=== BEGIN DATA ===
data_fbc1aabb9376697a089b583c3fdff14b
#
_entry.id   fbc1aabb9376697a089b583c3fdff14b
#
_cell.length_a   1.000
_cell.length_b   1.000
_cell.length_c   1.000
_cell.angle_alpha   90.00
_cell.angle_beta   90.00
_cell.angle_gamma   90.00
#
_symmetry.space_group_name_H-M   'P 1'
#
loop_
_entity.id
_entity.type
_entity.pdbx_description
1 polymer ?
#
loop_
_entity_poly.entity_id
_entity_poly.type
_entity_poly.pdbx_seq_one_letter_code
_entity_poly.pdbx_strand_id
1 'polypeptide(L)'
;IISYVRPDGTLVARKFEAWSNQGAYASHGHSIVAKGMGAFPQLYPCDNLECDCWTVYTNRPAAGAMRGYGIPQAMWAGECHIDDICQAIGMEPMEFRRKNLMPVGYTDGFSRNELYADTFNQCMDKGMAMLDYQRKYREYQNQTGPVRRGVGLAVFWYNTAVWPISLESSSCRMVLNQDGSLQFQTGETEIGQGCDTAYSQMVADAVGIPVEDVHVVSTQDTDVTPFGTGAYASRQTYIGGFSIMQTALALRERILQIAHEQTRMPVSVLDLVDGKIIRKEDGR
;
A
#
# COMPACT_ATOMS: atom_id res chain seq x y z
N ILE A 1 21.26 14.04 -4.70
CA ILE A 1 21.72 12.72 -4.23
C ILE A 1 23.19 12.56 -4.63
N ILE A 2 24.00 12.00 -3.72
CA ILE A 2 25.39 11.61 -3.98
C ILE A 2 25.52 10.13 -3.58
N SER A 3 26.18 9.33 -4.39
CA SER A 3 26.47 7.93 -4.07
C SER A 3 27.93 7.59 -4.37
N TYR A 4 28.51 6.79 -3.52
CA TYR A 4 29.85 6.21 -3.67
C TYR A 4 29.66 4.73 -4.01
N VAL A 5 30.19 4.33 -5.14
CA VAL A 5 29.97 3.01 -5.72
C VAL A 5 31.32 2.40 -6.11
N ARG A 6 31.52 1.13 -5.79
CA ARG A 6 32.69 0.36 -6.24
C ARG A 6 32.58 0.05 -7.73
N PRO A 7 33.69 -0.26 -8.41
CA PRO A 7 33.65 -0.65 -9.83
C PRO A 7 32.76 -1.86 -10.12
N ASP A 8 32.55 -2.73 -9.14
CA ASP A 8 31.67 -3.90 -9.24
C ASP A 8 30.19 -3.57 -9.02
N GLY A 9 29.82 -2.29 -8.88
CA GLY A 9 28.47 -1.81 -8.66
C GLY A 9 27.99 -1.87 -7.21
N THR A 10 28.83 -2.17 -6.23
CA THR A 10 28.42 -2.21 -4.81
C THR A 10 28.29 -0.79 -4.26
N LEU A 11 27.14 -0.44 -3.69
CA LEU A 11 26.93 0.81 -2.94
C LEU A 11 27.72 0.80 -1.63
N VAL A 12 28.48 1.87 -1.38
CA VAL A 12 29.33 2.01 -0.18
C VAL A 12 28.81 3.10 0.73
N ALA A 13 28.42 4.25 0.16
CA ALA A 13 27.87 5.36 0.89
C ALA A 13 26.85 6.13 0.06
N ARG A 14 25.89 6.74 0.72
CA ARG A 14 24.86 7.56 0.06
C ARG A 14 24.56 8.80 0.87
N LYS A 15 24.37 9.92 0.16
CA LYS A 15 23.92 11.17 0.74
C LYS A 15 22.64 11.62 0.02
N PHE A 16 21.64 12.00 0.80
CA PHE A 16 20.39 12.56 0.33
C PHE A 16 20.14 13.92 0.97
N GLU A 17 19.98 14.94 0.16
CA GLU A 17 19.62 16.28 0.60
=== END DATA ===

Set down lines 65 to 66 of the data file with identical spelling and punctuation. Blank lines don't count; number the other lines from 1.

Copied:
CA VAL A 12 29.33 2.01 -0.18
C VAL A 12 28.81 3.10 0.73